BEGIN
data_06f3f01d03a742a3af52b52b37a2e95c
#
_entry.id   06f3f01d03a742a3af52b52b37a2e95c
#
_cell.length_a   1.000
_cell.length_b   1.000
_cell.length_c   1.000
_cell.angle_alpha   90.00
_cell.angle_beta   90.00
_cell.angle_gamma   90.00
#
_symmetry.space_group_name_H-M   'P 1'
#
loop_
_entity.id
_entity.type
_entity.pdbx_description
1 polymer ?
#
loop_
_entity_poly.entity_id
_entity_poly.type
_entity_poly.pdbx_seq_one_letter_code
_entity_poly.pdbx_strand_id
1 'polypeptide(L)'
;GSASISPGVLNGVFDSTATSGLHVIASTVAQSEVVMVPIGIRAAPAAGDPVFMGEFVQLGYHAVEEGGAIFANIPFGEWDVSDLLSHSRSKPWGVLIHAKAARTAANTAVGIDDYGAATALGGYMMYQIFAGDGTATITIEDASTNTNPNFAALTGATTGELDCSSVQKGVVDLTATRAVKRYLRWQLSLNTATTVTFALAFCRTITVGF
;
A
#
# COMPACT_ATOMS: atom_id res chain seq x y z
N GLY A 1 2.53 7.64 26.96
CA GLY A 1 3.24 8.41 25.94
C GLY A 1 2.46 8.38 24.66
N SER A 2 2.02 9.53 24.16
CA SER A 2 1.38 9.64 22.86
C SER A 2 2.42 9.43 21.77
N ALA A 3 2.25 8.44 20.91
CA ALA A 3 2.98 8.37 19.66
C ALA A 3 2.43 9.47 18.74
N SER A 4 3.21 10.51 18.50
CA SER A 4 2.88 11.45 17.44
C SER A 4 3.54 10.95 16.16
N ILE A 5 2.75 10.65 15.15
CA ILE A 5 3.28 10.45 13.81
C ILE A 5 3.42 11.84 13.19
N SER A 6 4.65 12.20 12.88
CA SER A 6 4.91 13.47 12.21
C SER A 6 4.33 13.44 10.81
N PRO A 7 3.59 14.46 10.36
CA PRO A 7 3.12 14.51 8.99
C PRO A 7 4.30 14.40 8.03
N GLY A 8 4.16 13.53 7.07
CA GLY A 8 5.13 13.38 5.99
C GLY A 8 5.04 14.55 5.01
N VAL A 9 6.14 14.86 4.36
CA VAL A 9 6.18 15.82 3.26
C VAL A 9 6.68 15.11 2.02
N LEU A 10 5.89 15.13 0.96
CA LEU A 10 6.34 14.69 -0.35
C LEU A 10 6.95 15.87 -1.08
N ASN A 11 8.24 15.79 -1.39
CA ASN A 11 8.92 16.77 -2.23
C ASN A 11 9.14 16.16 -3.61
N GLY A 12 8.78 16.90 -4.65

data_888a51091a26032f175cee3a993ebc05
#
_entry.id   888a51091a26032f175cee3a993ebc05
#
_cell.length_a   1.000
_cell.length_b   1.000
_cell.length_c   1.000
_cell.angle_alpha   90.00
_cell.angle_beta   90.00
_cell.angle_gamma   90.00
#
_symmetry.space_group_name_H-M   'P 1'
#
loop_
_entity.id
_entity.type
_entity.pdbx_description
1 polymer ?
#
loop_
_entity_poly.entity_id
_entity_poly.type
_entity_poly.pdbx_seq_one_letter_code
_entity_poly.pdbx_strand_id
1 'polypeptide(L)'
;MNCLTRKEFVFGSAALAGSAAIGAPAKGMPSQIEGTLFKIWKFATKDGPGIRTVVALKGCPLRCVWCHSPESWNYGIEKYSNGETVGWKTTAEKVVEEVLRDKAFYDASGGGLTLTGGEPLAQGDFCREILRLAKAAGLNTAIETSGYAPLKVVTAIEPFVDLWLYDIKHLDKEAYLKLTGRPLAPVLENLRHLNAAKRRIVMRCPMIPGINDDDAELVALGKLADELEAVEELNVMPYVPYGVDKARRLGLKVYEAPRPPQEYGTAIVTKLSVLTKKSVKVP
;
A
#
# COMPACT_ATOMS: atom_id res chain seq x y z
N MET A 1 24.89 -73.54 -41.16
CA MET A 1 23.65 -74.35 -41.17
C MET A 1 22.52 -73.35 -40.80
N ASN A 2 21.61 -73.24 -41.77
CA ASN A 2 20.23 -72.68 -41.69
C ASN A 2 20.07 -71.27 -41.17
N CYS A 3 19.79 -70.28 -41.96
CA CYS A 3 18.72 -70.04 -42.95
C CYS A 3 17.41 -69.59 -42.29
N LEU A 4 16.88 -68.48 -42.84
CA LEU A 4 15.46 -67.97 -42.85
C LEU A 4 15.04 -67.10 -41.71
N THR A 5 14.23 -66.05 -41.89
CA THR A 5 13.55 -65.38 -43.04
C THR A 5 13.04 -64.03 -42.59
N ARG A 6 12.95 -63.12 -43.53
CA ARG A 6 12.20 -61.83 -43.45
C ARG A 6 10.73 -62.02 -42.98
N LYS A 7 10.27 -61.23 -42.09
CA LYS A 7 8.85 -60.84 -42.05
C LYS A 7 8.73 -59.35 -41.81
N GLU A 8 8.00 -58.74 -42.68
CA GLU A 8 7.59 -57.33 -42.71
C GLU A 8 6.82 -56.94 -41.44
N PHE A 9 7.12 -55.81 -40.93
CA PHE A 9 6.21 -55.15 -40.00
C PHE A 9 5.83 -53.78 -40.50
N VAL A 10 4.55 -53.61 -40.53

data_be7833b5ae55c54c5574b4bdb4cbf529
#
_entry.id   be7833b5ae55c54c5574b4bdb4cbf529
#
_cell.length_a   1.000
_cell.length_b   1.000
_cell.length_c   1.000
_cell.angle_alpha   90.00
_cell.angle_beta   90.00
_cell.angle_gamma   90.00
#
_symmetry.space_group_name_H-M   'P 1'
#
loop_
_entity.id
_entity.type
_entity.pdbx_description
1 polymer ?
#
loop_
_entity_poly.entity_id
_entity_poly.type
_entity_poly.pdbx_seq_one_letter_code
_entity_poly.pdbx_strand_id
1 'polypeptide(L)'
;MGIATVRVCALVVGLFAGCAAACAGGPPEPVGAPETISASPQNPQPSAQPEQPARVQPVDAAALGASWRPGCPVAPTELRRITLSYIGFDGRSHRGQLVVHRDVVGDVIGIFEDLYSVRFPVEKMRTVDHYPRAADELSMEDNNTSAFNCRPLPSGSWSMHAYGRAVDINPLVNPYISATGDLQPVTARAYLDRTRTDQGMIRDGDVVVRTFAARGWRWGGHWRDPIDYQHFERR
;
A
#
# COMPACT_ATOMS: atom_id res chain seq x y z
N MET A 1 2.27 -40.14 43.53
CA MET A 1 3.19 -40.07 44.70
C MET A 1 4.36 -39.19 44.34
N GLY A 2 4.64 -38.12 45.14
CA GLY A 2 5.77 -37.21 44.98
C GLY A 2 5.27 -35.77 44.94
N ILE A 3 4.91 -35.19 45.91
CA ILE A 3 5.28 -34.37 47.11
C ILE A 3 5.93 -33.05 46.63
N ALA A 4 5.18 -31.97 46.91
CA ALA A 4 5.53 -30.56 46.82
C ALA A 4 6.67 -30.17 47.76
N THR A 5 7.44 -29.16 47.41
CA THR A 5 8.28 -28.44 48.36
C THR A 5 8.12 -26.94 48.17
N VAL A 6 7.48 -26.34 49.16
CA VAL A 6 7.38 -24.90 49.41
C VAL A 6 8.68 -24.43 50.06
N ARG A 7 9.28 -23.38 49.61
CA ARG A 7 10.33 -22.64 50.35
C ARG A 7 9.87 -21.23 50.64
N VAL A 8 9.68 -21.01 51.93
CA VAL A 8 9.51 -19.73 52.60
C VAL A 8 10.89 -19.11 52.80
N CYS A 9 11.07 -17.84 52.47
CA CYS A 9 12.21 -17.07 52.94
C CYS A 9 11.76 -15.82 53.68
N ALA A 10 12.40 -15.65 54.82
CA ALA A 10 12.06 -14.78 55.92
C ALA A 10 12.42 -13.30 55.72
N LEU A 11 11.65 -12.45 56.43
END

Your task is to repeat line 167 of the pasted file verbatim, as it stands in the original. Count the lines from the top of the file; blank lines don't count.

C THR A 5 8.12 -26.94 48.17